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Emil Hnatko

Obituary of Emil Eugene Hnatko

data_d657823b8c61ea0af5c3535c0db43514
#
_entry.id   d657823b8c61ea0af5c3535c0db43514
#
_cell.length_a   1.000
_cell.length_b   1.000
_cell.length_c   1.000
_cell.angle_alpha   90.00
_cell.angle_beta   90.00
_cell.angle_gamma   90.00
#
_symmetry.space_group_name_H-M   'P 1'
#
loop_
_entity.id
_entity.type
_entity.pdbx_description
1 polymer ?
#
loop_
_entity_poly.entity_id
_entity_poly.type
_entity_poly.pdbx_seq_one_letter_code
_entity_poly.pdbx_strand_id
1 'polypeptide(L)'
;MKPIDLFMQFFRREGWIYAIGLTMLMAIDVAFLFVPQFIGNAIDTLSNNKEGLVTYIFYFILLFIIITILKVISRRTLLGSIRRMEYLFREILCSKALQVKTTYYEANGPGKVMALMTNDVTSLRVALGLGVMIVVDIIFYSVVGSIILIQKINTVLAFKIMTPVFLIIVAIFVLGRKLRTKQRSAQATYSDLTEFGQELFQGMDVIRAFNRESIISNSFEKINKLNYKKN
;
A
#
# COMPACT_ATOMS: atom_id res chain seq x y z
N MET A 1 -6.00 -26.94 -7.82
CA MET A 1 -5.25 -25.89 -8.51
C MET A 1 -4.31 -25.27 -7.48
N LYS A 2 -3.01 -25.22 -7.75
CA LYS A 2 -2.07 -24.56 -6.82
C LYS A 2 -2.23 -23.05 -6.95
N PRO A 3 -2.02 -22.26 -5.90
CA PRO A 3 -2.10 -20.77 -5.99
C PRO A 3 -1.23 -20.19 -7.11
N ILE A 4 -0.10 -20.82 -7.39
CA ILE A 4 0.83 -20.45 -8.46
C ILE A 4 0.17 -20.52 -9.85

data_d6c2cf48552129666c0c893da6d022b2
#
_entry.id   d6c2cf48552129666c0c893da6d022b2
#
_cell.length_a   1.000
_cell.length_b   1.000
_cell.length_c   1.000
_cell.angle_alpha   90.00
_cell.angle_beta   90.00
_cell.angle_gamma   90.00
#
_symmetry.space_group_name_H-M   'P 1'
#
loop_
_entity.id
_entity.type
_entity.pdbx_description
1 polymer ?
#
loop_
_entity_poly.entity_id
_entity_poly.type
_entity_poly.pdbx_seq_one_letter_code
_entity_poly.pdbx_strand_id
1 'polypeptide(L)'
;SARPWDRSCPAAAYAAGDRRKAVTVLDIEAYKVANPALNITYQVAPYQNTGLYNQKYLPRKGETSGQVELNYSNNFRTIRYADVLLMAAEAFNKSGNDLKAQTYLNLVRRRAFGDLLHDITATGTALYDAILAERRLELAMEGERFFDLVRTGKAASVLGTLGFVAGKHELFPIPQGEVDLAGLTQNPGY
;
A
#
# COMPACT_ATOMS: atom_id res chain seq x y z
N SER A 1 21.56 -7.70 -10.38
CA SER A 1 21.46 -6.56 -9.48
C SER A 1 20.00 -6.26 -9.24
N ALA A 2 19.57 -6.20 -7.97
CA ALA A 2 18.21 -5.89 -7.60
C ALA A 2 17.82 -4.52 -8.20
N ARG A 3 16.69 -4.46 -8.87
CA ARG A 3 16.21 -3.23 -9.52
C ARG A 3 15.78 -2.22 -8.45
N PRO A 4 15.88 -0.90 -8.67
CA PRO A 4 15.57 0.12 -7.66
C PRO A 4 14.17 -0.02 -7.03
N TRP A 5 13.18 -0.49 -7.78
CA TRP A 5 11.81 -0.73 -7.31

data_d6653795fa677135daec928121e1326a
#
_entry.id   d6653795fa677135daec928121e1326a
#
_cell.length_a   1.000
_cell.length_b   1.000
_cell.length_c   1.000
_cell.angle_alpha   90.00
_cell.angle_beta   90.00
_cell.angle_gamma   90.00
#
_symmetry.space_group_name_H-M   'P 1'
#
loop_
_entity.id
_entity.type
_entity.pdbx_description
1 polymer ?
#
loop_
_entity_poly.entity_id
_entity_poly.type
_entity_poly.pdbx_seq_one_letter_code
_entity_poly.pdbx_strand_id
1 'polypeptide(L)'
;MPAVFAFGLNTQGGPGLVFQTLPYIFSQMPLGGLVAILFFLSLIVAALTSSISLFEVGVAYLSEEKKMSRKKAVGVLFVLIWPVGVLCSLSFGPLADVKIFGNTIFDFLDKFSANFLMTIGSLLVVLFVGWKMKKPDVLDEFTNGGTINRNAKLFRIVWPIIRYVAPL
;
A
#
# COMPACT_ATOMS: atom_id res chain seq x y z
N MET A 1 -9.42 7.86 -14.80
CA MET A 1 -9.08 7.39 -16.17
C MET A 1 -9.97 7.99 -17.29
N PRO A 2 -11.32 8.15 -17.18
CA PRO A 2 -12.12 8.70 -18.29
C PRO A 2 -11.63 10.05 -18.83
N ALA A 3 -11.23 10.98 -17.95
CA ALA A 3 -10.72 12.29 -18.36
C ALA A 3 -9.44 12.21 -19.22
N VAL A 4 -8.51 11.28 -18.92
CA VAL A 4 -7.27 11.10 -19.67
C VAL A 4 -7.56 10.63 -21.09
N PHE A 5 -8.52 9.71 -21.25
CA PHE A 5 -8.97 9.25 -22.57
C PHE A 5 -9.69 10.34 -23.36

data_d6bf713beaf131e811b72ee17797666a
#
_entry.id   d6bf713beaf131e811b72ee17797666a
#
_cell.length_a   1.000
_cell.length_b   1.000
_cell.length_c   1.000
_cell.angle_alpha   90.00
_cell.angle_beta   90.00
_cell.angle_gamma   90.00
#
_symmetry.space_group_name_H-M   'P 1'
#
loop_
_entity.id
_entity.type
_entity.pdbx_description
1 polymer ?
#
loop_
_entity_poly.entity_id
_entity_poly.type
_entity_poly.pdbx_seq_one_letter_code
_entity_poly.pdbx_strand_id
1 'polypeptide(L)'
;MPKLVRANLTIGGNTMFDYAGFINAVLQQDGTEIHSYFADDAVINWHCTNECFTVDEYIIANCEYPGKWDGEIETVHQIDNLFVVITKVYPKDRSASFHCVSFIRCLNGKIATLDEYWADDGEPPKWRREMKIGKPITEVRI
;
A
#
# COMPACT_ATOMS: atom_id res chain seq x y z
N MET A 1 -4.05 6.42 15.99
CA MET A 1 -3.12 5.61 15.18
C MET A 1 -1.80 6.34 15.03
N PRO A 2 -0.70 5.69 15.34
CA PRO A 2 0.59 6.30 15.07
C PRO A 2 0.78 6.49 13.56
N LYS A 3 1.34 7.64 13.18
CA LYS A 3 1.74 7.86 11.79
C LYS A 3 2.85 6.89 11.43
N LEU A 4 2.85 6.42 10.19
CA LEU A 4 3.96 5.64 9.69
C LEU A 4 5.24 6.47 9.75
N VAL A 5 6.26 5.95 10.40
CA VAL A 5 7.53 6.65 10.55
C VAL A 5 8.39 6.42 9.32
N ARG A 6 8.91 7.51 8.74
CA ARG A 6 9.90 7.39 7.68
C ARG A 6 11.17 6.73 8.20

Emil Eugene HNATKO, 89, of Cortland, NY, passed away peacefully on July 28th, 2021, at his home, surrounded by family. A memorial service will be held at a later date, to be announced. Wright-Beard will be handling the arrangements. Eugene [Gene] Hnatko was born in Cleveland, Ohio to Catherine Matyashowski [aka Mathews] and Nicolas Hnatko on August 16th, 1931. The family lived in Cleveland through his early childhood, after which they relocated to Pittsburg, PA. Gene went on to earn his BA in English and music, and MA in English from Bowling Green State University, Ohio. He earned his PhD in 18th -century English Literature from Syracuse University, and started his post as a professor of English Literature at SUNY Cortland in the early 1960s. He was an accomplished fine woodworker, and lover of music, cats, and his rescue dog Tykie. He and his wife loved to collect trees for their own arboretum on their property, and also grew apples for wine-making. Gene is survived by Amy [Short] Hnatko, his wife of 53 years, of Cortland, Robin Rhodes Harris, surrogate daughter, of Montpelier, VT, Heather Short, niece, of Hudson, QC, Canada, and five nephews: Stuart, Randall, Frank, Tom, and Matt Short, in various states. He is preceded in death by his parents. In lieu of flowers, donations may be made to the SPCA of Cortland, NY, 879 McLean Road. The family wishes to extend their gratitude to Hospicare & Palliative Care Services of Cortland and Guthrie Hospital. A tribute to Eugene Hnatko will be held on Saturday, October 16tj at 5:30 PM in the Ithaca Farmers Market, Ithaca, New York. The market is covered but open, the event will be rain or shine. The informal gathering will include a short eulogy to celebrate Gene's life. All are welcome to come and share memories and friendship with his family and other friends. As he would have liked, refreshments will be served. "Good company, good wine, good welcome, can make good people" (Henry VIII, Act 1 Scene 4) "With mirth and laughter let old wrinkles come." (The Merchant of Venice, Act 1 Scene 4)